Principium Volume II, Book 8, Quote 815, 820, 822

815. (5-11-2010) This at least would be the case in a society where things were left to follow their natural course, where there was perfect liberty, and where every man was perfectly free both to choose what occupation he thought proper. Every man’s interest would prompt him to seek the advantageous, and to shun the disadvantageous employment.

- Adam Smith – The Wealth of Nations, 1776

820. (5-12-2010) (When considering a business location. How many people can you serve? That is why the internet is so successful!)ATJ In small towns and country villages, on account of the narrowness of the market, trade cannot always be extended as stock extends. In such places, therefore, though the rate of a particular person’s profits may be very high, the sum or amount of them can never be very great, nor consequently that of his annual accumulation. In great towns, on the contrary, trade can be extended as stock increases, and the credit of a frugal and thriving man increases much faster than his stock. His trade is extended in proportion to the amount of both, and the sum or amount of his profits in proportion to the extent of his trade, and his annual accumulation in proportion to the amount of his profits.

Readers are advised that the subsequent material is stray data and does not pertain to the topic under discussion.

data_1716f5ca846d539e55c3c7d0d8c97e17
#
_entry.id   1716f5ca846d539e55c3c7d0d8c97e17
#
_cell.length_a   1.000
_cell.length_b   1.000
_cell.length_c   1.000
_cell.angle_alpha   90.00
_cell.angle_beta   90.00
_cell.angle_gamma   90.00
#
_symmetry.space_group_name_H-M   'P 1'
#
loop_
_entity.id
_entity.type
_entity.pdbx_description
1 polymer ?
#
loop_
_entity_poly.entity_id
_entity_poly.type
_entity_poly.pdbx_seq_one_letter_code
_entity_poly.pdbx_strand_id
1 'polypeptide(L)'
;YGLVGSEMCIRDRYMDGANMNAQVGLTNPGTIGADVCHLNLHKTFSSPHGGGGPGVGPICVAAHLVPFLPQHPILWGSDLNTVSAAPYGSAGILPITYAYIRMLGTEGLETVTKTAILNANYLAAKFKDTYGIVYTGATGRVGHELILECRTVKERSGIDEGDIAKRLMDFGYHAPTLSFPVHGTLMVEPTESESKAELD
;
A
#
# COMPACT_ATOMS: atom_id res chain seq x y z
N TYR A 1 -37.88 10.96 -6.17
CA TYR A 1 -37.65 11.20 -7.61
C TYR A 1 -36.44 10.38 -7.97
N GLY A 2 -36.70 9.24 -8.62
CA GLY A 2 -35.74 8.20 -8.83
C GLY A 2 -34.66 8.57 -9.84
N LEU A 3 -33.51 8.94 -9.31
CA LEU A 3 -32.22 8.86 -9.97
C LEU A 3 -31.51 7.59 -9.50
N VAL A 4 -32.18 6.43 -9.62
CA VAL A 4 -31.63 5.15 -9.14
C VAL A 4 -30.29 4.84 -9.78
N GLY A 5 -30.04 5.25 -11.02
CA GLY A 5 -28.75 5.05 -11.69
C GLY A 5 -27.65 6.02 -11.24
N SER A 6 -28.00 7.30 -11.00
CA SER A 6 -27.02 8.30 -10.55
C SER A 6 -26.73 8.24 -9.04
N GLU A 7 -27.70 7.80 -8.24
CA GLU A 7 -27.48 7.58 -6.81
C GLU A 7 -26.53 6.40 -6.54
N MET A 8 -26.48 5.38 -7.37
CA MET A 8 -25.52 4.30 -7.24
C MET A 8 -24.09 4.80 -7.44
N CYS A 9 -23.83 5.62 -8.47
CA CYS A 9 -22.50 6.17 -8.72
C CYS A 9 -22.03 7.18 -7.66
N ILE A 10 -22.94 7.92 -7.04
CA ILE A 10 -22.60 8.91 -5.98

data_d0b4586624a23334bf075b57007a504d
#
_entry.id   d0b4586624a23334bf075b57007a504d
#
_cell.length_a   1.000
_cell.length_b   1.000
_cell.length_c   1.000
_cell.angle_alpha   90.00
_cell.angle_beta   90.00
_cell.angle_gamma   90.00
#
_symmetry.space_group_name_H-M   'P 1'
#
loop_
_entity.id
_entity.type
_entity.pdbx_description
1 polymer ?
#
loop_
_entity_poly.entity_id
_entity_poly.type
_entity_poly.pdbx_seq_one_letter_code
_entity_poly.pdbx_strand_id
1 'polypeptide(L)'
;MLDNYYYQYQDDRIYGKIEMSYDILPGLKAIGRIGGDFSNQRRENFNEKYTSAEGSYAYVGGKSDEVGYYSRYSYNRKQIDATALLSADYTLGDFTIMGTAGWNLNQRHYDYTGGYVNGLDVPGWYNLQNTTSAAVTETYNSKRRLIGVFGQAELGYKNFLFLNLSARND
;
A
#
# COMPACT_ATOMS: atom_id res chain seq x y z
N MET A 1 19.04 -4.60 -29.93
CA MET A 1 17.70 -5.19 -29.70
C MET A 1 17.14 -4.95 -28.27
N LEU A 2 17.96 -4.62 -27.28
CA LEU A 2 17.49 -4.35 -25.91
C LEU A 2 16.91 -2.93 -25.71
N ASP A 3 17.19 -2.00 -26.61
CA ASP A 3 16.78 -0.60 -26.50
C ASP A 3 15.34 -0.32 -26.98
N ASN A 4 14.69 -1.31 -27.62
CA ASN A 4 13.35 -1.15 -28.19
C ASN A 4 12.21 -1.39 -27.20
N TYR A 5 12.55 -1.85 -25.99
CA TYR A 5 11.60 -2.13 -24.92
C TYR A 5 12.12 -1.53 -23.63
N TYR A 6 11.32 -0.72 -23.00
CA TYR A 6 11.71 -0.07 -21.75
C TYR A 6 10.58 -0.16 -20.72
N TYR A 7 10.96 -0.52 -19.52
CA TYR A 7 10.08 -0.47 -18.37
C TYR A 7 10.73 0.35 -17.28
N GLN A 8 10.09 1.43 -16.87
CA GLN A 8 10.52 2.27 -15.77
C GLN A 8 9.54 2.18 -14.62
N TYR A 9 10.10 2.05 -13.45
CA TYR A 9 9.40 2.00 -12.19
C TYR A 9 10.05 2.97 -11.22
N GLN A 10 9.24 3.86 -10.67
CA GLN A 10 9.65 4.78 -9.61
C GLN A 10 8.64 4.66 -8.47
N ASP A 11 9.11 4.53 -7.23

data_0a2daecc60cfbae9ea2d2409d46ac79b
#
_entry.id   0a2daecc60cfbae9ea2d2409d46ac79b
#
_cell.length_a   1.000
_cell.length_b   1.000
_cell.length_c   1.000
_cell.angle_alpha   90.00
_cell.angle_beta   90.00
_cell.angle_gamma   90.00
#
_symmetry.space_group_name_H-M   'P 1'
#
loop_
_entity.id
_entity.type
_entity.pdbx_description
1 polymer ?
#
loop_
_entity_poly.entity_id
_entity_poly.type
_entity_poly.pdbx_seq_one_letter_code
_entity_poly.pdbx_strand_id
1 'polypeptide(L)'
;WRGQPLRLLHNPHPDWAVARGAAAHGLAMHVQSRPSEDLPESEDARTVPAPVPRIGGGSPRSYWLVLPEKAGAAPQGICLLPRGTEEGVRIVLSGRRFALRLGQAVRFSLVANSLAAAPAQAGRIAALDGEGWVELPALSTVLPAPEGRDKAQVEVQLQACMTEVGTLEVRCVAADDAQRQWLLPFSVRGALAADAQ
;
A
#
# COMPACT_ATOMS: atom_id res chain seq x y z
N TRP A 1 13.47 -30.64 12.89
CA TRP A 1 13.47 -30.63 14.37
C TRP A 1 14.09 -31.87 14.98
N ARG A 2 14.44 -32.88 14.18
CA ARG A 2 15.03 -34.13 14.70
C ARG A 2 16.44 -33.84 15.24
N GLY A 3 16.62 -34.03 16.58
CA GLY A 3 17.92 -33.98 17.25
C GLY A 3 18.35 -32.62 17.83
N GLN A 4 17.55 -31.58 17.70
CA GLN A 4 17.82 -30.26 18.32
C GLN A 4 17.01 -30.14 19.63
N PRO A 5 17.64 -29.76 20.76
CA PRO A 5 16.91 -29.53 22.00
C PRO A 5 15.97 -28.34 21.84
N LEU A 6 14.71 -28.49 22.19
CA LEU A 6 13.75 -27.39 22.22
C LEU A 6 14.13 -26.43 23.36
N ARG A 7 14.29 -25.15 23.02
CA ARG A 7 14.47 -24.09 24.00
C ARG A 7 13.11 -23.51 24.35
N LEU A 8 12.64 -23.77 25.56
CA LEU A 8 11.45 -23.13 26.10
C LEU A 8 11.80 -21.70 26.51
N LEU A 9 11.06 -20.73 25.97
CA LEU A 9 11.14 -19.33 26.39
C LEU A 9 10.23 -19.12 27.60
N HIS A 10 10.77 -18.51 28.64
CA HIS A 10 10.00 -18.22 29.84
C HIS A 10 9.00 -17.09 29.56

- Adam Smith – The Wealth of Nations, 1776

822. (5-18-2010) I shall conclude this long chapter with observing that, though anciently it was usual to rate wages, first by general laws extending over the whole kingdom, and afterwards by particular orders of the justices of peace in every particular county, both these practices have now gone entirely into disuse. “By the experience of above four hundred years,” says Doctor Burn, “it seems time to lay aside all endeavors to bring under strict regulations, what in its own nature seems incapable of minute limitation; for if all persons in the same kind of work were to receive equal wages, there would be no emulation, and no room for industry or ingenuity.”

- Adam Smith – The Wealth of Nations, 1776

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